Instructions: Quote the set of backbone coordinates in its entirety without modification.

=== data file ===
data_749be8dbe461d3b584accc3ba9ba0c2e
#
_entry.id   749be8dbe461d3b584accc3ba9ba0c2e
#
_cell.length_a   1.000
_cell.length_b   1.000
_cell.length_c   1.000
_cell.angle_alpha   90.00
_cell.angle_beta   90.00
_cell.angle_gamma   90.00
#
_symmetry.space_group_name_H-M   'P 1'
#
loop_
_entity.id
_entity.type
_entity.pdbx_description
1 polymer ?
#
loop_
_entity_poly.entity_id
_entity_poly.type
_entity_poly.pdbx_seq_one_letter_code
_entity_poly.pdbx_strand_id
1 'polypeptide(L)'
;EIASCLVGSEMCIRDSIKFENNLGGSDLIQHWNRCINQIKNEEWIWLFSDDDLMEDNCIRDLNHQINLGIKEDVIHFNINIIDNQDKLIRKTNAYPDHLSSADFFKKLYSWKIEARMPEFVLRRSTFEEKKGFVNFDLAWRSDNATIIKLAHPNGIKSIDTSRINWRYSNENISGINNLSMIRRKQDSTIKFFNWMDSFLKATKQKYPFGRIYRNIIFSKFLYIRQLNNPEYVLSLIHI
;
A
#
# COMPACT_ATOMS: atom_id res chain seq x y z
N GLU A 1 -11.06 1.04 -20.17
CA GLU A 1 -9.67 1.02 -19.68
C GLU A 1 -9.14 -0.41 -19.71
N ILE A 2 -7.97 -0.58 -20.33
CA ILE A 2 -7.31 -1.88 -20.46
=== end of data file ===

data_749be8dbe461d3b584accc3ba9ba0c2e
#
_entry.id   749be8dbe461d3b584accc3ba9ba0c2e
#
_cell.length_a   1.000
_cell.length_b   1.000
_cell.length_c   1.000
_cell.angle_alpha   90.00
_cell.angle_beta   90.00
_cell.angle_gamma   90.00
#
_symmetry.space_group_name_H-M   'P 1'
#
loop_
_entity.id
_entity.type
_entity.pdbx_description
1 polymer ?
#
loop_
_entity_poly.entity_id
_entity_poly.type
_entity_poly.pdbx_seq_one_letter_code
_entity_poly.pdbx_strand_id
1 'polypeptide(L)'
;EIASCLVGSEMCIRDSIKFENNLGGSDLIQHWNRCINQIKNEEWIWLFSDDDLMEDNCIRDLNHQINLGIKEDVIHFNINIIDNQDKLIRKTNAYPDHLSSADFFKKLYSWKIEARMPEFVLRRSTFEEKKGFVNFDLAWRSDNATIIKLAHPNGIKSIDTSRINWRYSNENISGINNLSMIRRKQDSTIKFFNWMDSFLKATKQKYPFGRIYRNIIFSKFLYIRQLNNPEYVLSLIHI
;
A
#
# COMPACT_ATOMS: atom_id res chain seq x y z
N GLU A 1 -11.06 1.04 -20.17
CA GLU A 1 -9.67 1.02 -19.68
C GLU A 1 -9.14 -0.41 -19.71
N ILE A 2 -7.97 -0.58 -20.33
CA ILE A 2 -7.31 -1.88 -20.46